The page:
The record does not disclose that the prosecuting attorney, in seeking application of the act in this case, acted arbitrarily, capriciously or wilfully discriminated against appellant or a class of which he was a member. We can only speculate why the circuit judge had no previous experience with the act. No support for appellant's position is disclosed other than the bare statement by the judge. The most that can be said is that there may have been some laxity in the enforcement of the act. In other jurisdictions laxity in enforcement, even though without apparent excuse, has been held insufficient to render application of such a statute to an individual defendant a denial of equal protection or due process of law, in the absence of any showing of arbitrary or capricious action or of a wilful intention to discriminate. State v. Hicks, 213 Or. 619, 325 P.2d 794 (1958); State v. Bailleaux, 218 Or. 356, 343 P.2d 1108 (1959); State v. Howell, 240 Or. 558, 402 P.2d 89 (1965), cert. denied, 383 U.S. 922, 86 S.Ct. 898, 15 L.Ed.2d 676 (1966); Skinner v. Prather, 136 Kan. 879, 18 P.2d 154 (1933); Sanders v. Waters, 199 F.2d 317 (10th Cir. 1952); Oyler v. Boles, 368 U.S. 448, 82 S.Ct. 501, 7 L.Ed.2d 446 (1961). See also, Ex parte Boman, 160 Tex.Cr.R. 148, 268 S.W.2d 186 (1954); People v. Johnson, 412 Ill. 109, 105 N.E.2d 766 (1952), cert. denied, 344 U.S. 858, 73 S.Ct. 98, 97 L.Ed. 666 (1952), 347 U.S. 955, 74 S.Ct. 681, 98 L.Ed. 1100 (1954), reh. denied, 347 U.S. 1022, 74 S.Ct. 873, 98 L.Ed. 1142 (1954); People v. Mock Don Yuen, 67 Cal.App. 597, 227 P. 948 (1924). It has been said that failure of a prosecutor to enforce the law as to some persons should not be converted into a defense for others charged with crime. State v. Hicks, supra. The United States Court of Appeals for the Fifth Circuit stated that it had never been held that one who is guilty of a crime cannot be punished merely because others equally guilty had not been prosecuted or convicted. Saunders v. Lowry, 58 F.2d 158 (5th Cir. 1932). The Supreme Court of the United States has held that even conscious selectivity in enforcement of such an act which is not based upon unjustifiable standards or arbitrary classification does not offend against constitutional equal protection and due process standards. Oyler v. Boles, supra.

We cannot sustain appellant's contentions on the record before us. We certainly are unwilling to say that the mere failure of prosecuting attorneys in one district of the state to previously invoke the act, whether because of lack of information of previous convictions in other cases or because of selectivity in enforcement, makes the present or subsequent application of the act a denial of equal protection or due process.

Appellant's remaining point for reversal is a contention that the evidence was insufficient to support the conviction. He says that the state failed to prove that he fraudulently obtained the possession of, or deprived another of, money or property or caused another to be injured in his estate or lawful right by forgery or uttering of a check. This argument is based upon testimony showing that long before the check was presented the person whose name was forged had closed his account...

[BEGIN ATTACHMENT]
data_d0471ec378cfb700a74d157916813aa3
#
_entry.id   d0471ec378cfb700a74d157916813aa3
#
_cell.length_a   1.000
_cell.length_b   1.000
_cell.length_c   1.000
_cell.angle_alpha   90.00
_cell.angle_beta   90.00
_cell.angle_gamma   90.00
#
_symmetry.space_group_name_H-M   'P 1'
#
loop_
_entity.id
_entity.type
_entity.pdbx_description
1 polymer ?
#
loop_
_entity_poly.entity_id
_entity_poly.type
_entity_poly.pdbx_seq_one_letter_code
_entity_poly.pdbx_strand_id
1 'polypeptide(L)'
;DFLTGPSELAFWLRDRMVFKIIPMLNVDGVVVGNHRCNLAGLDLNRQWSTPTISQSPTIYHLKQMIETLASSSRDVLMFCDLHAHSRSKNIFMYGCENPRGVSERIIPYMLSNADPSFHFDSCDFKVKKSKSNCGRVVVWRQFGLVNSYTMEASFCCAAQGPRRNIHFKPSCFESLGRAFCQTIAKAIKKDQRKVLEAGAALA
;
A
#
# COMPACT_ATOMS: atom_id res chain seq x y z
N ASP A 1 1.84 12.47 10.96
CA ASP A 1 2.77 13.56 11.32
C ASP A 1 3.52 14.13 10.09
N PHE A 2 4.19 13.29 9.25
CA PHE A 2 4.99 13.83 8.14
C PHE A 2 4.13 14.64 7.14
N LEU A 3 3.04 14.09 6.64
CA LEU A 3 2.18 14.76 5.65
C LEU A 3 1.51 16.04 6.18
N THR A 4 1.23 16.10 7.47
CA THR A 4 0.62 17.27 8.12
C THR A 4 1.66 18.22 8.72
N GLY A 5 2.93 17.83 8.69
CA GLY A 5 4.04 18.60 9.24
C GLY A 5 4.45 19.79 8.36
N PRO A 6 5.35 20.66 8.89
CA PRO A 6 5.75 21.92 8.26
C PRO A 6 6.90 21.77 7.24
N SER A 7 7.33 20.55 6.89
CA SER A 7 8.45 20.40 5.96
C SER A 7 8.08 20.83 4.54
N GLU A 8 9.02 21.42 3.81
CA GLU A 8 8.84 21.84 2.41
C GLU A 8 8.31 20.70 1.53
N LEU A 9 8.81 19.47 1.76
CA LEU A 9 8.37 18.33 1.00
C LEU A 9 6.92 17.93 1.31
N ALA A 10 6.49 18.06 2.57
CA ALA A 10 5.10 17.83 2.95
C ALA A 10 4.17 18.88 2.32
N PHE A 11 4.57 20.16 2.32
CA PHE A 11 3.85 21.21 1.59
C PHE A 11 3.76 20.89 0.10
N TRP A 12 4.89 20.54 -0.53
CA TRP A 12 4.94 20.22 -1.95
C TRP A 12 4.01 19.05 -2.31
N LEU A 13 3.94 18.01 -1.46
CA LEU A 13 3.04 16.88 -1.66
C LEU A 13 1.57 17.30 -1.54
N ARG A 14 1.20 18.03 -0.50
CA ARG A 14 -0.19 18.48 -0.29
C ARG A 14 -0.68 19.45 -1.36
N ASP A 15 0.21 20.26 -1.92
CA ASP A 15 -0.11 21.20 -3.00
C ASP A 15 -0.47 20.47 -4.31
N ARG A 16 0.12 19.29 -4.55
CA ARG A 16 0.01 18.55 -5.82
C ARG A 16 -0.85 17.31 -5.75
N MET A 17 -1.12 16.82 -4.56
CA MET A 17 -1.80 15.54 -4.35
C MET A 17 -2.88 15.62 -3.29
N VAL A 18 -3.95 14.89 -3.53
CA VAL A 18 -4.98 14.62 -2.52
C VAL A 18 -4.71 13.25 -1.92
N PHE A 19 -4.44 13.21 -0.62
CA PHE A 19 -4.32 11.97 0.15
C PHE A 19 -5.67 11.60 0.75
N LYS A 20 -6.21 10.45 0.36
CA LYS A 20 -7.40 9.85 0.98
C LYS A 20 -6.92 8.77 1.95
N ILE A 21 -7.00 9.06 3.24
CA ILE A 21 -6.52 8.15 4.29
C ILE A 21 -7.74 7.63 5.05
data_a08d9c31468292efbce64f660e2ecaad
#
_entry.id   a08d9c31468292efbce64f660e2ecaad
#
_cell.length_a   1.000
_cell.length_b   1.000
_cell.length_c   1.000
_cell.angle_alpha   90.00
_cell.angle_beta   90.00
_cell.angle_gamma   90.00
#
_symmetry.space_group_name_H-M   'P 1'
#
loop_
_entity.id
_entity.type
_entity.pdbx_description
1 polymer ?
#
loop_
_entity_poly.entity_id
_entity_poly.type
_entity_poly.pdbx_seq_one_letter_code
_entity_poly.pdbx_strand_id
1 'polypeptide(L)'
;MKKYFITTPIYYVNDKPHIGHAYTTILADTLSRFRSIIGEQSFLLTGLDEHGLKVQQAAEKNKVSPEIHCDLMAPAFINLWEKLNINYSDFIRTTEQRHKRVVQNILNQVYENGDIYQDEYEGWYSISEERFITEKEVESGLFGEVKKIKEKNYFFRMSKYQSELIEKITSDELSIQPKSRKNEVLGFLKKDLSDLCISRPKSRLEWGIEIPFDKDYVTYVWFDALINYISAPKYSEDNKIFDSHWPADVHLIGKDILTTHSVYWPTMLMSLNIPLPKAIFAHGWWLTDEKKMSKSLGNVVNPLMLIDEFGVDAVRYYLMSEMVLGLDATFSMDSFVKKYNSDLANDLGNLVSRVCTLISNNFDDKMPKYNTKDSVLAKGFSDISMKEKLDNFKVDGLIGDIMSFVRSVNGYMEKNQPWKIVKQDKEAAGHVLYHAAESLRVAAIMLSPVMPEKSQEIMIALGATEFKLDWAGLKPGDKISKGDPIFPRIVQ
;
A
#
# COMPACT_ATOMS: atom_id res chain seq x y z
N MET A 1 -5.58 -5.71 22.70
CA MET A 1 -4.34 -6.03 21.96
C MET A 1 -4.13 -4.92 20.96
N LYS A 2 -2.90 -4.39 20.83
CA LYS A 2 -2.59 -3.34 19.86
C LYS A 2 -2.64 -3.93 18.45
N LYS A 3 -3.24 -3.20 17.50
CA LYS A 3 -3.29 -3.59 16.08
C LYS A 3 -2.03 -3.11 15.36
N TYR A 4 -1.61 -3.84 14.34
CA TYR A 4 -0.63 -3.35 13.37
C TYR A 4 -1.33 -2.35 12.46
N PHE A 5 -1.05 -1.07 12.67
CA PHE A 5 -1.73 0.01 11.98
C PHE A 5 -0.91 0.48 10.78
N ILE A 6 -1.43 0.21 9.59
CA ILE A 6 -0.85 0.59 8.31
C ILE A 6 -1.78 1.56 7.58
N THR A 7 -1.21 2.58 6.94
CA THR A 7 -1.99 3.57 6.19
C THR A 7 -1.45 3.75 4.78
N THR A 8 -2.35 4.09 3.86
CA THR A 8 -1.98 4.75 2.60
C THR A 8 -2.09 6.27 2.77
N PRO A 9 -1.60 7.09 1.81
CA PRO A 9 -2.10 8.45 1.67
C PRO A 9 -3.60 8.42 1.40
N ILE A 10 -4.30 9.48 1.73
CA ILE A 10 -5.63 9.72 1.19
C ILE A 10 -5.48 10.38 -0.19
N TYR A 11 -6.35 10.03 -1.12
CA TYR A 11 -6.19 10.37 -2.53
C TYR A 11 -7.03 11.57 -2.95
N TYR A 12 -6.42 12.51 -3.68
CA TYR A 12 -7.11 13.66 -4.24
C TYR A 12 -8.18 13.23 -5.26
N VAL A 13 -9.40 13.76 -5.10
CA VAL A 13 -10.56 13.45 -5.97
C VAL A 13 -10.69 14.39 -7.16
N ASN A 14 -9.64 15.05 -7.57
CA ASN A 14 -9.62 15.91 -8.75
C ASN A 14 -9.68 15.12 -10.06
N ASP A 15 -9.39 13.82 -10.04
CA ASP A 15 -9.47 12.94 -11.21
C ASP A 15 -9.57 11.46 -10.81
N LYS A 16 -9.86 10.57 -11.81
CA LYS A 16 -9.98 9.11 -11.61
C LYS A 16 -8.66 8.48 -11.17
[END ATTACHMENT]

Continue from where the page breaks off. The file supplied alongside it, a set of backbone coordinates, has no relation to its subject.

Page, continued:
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9 cases
  • Owens v. State
    • United States
    • Supreme Court of Arkansas
    • November 6, 2003
    ...The court concluded that no such showing had been made in this case. One of the cases relied on by the trial court is Poe v. State, 251 Ark. 35, 470 S.W.2d 818 (1971). There, the appellant asked this court to reverse his convictions because his rights to equal protection and due process wer......
  • State v. Lee
    • United States
    • United States State Supreme Court of Washington
    • December 30, 1976
    ...224 U.S. 616, 32 S.Ct. 583, 56 L.Ed. 917 (1912); Oyler v. Boles, 368 U.S. 448, 456, 82 S.Ct. 501, 7 L.Ed.2d 446 (1962); Poe v. State, 251 Ark. 35, 470 S.W.2d 818 (1971) (collecting cases); 39 Am.Jur.2d Habitual Criminals and Subsequent Offenders § 5 (1968). Appellant next contends the statu......
  • Ellingburg v. State
    • United States
    • Supreme Court of Arkansas
    • April 9, 1973
    ...contention is without merit. Ridgeway v. State, 251 Ark. 157, 472 S.W.2d 108; Brown v. State, 252 Ark. 846, 481 S.W.2d 366; Poe v. State, 251 Ark. 35, 470 S.W.2d 818. See also, Rimes v. State, 251 Ark. 678, 474 S.W.2d Appellant makes several contentions regarding his pretrial psychiatric ex......
  • State v. Nixon, 1961--I
    • United States
    • Court of Appeals of Washington
    • December 28, 1973
    ...an habitual criminal nor the exercise of that power is a denial of due process or of the equal protection of the laws. Poe v. State, 251 Ark. 35, 470 S.W.2d 818 (1971); State v. West, Supra. The safeguards of the due process and equal protection clauses overlay one another, but their areas ......